Sometimes, the heat emanating from uncompromising prose — can leave an alarm ringing in your ears and a fire lit under your arse. Your soul is stirred, prompting you to sit up and take heed of the turbulent times globally back then — like in 1963, one hundred years after the Emancipation Proclamation in America ‘You know, and I know, that the country is celebrating one hundred years of freedom one hundred years too soon. We cannot be free until they are free.’ — and now ...
If tomorrow comes, will we dare to speculate the state of freedom for all — one hundred years from 1963? Well, if we fail to interrogate our morals, there should be no feigned surprise when ‘No more water, the fire next time!’
I wonder what the next book to hit me like a runaway train will be, derailing me from the tracks with tears in my eyes. Like my current read (an old friend revisited), perhaps it will also leave me with a fair mix of pragmatism and optimism in my heart. Rearranging my thoughts, encouraging me one word and one page at a time to push against the tide of popular opinions on how to achieve happiness — and break my silence open with a deafening scream of relief as I confront my own mortality ‘…it was the sense I had absorbed, in San Gregorio Atlapulco, of relaxing alongside mortality, of comfortably coexisting with it, of the companionship of life and death.’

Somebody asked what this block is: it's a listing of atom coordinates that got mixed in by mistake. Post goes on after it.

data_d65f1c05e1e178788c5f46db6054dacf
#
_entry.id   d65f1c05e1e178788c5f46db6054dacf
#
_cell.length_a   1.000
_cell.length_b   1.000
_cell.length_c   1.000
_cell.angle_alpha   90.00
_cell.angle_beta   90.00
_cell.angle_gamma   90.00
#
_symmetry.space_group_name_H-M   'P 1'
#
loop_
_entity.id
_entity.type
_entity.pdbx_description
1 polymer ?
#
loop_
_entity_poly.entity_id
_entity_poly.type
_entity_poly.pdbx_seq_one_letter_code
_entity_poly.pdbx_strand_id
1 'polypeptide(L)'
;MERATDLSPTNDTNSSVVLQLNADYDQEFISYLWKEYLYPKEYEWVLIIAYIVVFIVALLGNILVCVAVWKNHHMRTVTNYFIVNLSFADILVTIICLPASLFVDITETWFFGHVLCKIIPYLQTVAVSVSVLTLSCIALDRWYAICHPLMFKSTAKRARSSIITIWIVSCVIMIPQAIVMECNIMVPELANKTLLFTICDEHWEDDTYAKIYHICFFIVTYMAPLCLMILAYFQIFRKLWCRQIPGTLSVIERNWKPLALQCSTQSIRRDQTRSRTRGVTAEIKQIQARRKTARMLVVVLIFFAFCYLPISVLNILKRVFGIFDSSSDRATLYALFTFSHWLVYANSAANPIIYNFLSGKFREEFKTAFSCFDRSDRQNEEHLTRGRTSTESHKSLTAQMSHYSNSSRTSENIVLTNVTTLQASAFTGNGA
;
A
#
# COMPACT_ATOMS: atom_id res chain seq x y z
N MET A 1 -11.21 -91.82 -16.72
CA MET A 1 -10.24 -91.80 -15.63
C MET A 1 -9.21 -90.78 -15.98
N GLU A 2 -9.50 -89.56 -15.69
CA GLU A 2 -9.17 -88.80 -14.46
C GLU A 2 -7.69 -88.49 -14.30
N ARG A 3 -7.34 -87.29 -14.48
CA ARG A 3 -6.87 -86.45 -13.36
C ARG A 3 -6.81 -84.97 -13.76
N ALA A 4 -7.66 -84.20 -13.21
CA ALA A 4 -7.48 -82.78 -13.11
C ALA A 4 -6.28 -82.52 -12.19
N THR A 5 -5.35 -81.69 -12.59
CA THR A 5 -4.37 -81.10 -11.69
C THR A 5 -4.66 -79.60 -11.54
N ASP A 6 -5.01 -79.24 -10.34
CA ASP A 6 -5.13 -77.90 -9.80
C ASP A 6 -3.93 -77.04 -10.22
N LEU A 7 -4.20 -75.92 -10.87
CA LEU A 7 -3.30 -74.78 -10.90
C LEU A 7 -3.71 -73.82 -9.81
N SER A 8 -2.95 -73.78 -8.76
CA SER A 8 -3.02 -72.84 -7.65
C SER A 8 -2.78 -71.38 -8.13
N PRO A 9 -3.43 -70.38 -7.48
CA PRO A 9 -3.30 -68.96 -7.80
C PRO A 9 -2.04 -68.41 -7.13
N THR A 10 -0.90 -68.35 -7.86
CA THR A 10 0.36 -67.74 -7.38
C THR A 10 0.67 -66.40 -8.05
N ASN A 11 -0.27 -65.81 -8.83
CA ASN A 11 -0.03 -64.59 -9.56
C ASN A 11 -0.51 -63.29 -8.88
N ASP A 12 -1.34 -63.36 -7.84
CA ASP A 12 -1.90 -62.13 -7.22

Creating ourselves within the world, is a birthright we need to claim. Sometimes, just one book — will offer itself to serve as a reminder of that fact ‘This philosophy of accessing your privilege — no matter what sort of privilege it is — is only for the winners, the dreamers, and the doers. Those of us who understand opportunity comes to those who take it!’
A good book is like a great teacher,
‘The greatest teachers will send you back to yourself.’ — Nayyirah Waheed
equipping you with the right tools to navigate yourself in the world. Books have already informed much of my past, they are now intertwined in my DNA — helping to transform my becoming. Always the student, I have galaxies in my eyes still awaiting discovery. Books still matter, books will always matter to me. Each book you ever read, is like another star in the sky — trying to connect the stories of all of us at last as in The Theory of Everything.
One of these days, i’ll write a book of my own — remembering who I am, and that I too am chanced to rewrite the stars. Every now and then, I’ll also remember to look up from studying the spaces between the words on a page of a book — and gaze upwards as if looking into a mirror, taking notes of all the nuanced secrets of the Universe.
Authors note: With thanks to Jeff Barton for the long ago tag.
Disclaimer: All books quoted or referenced in this article listed here in order of appearance; The Autobiography of Malcolm X by Malcolm X (with the assistance of Alex Haley), Peter Pan by J. M. Barrie, The Lion the Witch and the Wardrobe by C. S. Lewis, Love&Misadventure by Lang Leav, Where the Wild Things Are by Maurice Sendak, Salt by Nayyirah Waheed, Emotional Intelligence 2.0 by Travis Bradberry&Jean Greaves, The Fire Next Time by James Baldwin (quoted twice concurrently), The Antidote (Happiness for people who can’t stand positive thinking)by Oliver Burkeman, Black Privilege by Charlamagne Tha God and The Theory of Everything by Stephen Hawking